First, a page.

With interview season coming up for grad and professional school applicants, I’ve been getting a few questions about interview attire for women. I personally have a love/hate relationship with suit shopping, which can be almost as frustrating as most people find jean shopping.
BUT if you learn from my expertise (acquired through making many, many mistakes) you’ll hopefully demystify the process for yourself and find that outfit that will make all your professional dreams come true.
In general, medical schools don’t have rules about interview attire. Some admissions staff have even commented on how monotonous interview outfits can be (imagine being greeted by a sea of black day in and day out). Even so, it’s always a good idea to lean towards more conservative: longer hems, higher necklines, etc. Just because it covers up doesn’t mean it has to be frumpy, though!
Pieces: Ladies, your outfit should consist of a jacket/blazer, shell, and either slacks or a skirt. I’ve seen applicants pull off jackets over sheath dresses, but in general a three piece outfit looks much more polished.
Matching: Does your jacket and bottom have to match? No. But matching them helps simplify putting together the rest of your outfit. If you are going to match separates, it’s always a good idea to buy them at the same time. Even when they’re made by the same brand and same material, the color can vary between dye lots. To me, color being only slightly off can be more irritating than just mismatching separates.
Suit Colors: Black, navy, and grey are the standard suit colors, but that doesn’t mean you have to stick to them–I once saw a girl rock a brown suit, and heard about another girl wearing a bright red suit. If bold colors scare you, consider simple patterns (pinstripe, subtle plaid) to break up the monotony.
Shell: If the rest of your outfit is a “boring” color, this is where you can add a pop of flair if you’d like. There’s a lot of leeway with colors, patterns and styles here, but do choose a”nicer” material that isn’t see-through (silk and synthetic knits are ideal). Also check that the neckline isn’t too low-cut, even when sitting down. Tie neck and ruffle styles are a good way to add interest while covering up.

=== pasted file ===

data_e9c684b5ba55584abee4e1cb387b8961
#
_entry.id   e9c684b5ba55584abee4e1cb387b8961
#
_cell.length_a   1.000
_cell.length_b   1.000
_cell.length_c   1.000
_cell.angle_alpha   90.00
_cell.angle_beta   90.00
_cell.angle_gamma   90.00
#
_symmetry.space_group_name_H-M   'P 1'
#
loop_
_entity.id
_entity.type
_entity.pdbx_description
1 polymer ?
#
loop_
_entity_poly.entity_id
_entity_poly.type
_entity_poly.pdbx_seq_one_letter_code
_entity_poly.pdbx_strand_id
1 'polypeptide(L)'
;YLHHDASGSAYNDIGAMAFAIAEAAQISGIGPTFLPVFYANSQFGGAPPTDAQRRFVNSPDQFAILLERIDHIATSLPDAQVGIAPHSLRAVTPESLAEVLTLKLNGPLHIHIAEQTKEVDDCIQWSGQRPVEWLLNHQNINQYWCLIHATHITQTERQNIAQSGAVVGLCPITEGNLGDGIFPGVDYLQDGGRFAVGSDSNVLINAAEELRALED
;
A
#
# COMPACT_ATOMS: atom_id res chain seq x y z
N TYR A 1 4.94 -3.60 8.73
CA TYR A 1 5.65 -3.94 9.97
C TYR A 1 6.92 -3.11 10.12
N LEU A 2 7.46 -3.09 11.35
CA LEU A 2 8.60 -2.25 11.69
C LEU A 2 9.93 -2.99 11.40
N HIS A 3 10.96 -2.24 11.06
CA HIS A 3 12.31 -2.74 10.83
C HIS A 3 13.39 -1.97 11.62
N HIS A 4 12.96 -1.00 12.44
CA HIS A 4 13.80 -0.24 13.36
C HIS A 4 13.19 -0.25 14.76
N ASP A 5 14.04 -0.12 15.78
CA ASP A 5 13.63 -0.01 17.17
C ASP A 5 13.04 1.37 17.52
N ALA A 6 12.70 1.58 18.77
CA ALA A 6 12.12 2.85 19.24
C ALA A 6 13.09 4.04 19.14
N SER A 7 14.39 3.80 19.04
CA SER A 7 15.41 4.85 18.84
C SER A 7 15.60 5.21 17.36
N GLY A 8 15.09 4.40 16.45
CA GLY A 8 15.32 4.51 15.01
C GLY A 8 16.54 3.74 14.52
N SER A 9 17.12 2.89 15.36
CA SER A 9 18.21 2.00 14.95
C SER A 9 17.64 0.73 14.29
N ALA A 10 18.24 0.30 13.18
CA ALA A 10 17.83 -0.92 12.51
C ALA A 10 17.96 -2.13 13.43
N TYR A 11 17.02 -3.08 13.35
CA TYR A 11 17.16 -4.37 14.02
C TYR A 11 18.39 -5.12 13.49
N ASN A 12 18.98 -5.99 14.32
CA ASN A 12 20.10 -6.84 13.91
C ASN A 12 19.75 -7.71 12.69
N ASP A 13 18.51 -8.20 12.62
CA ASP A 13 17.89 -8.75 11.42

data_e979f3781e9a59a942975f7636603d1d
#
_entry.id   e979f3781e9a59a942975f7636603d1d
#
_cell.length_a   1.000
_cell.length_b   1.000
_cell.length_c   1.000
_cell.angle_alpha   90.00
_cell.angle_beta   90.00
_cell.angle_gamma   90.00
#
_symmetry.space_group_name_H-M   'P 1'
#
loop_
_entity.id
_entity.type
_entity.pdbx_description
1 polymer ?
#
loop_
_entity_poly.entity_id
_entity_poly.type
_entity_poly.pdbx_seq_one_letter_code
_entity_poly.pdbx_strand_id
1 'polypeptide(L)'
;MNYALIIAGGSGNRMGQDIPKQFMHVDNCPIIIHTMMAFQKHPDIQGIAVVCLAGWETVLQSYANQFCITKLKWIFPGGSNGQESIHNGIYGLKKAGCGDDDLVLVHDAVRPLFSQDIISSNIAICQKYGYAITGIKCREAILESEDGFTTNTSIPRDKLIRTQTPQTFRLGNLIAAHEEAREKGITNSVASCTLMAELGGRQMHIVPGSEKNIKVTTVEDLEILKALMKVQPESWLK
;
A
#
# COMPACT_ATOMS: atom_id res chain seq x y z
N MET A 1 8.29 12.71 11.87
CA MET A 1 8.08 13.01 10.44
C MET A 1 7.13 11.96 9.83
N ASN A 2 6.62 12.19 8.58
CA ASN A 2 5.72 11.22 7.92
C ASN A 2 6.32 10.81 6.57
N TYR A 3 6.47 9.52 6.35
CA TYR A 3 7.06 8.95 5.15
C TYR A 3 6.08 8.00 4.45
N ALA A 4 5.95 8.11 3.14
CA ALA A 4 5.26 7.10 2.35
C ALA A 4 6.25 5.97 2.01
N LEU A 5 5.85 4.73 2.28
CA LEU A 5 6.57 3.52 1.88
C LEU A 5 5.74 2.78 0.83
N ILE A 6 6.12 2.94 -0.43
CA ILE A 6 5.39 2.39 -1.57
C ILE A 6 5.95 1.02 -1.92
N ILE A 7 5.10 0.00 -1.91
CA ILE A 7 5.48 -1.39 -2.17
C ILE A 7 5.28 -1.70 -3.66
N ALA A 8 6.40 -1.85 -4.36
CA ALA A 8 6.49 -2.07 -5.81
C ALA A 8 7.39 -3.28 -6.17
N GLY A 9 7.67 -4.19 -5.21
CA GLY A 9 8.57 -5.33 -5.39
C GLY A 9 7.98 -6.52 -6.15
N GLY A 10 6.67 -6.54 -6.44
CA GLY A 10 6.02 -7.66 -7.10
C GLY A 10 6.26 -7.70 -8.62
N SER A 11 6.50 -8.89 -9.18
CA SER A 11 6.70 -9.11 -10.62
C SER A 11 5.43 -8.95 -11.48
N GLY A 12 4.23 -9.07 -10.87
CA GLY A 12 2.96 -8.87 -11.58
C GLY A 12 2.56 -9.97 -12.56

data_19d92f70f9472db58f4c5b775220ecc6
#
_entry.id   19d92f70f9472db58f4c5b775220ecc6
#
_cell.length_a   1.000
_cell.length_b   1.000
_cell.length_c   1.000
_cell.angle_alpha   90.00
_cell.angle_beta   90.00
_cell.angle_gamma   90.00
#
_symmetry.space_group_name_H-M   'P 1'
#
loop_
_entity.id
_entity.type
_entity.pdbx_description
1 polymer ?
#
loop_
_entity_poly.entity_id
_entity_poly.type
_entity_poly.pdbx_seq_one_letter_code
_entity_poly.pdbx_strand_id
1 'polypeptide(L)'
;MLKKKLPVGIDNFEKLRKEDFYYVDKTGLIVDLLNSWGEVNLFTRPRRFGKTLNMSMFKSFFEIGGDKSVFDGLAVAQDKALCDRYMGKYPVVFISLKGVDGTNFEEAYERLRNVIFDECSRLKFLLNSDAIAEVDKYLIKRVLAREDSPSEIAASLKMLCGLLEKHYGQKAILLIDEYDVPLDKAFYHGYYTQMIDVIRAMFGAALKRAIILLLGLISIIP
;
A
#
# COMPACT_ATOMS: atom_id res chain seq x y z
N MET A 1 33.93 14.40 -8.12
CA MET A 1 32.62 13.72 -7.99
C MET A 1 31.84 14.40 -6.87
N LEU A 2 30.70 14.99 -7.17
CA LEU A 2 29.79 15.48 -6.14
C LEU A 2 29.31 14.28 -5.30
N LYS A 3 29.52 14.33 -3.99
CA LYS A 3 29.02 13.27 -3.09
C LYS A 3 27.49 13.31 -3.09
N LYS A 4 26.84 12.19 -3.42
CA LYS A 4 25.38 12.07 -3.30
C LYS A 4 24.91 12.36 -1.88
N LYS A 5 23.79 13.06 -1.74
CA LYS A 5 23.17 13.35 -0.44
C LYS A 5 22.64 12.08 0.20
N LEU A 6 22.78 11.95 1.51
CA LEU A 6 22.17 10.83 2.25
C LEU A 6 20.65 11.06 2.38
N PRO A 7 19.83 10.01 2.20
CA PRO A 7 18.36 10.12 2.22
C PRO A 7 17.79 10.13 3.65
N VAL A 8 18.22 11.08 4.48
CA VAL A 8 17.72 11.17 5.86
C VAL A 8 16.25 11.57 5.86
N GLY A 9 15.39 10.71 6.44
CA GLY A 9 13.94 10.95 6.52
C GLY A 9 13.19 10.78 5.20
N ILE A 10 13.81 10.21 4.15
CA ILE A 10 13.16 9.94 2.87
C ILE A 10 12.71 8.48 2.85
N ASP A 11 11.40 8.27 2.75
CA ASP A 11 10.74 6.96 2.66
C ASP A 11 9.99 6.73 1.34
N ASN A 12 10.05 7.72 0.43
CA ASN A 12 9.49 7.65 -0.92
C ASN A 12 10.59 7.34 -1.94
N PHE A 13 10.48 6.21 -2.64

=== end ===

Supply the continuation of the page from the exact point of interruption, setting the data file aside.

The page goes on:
Socks: Stockings are a must for women wearing skirts. Women wearing pants can wear no-show socks with lower-cut shoe styles.
Shoes: I’ve seen flats, pumps, wedges, and ankle boots in the interview circuit, and think those are all acceptable as long as they are close-toed and close-heeled, with heels 3″ and under. I’d advise sticking with solid black as you don’t want your shoes to be the focus point of your outfit. Consider patent leather for something different.
Accessories: Keep jewelry simple and at a minimum. I usually wore small stud earrings, a short pendant necklace, and a watch. Most women have a purse with them to carry around water, snacks, and copies of their application.
Makeup: Simple and natural, and fragrance should be kept at a minimum.
Hair: Hair can be worn up or down but it is a good idea to pin back any tresses that could cover your eyes.
Other considerations to keep in mind:
- Climate: Your interviews may take place all over the country during various months of the year, so choose materials accordingly.
- Wrinkling: Choose materials that are wrinkle resistant or easily ironed. Even when I didn’t pack my suits and carried them in a garment bag they needed a little ironing.
- Cleaning: Almost all suiting material needs to be dry cleaned, so be sure to give yourself enough time to get that done between interviews, and also budget in the cost.
- Walking: Interview days may include a walking tour portion, so choose shoes that you’ll be able to walk indoors and outdoors in in a variety of climates. If you opt for heels, consider a chunkier heel, or bring a pair of flats to change into.
If you’re a petite woman, i wrote a separate post with some extra tips about finding that perfect suit!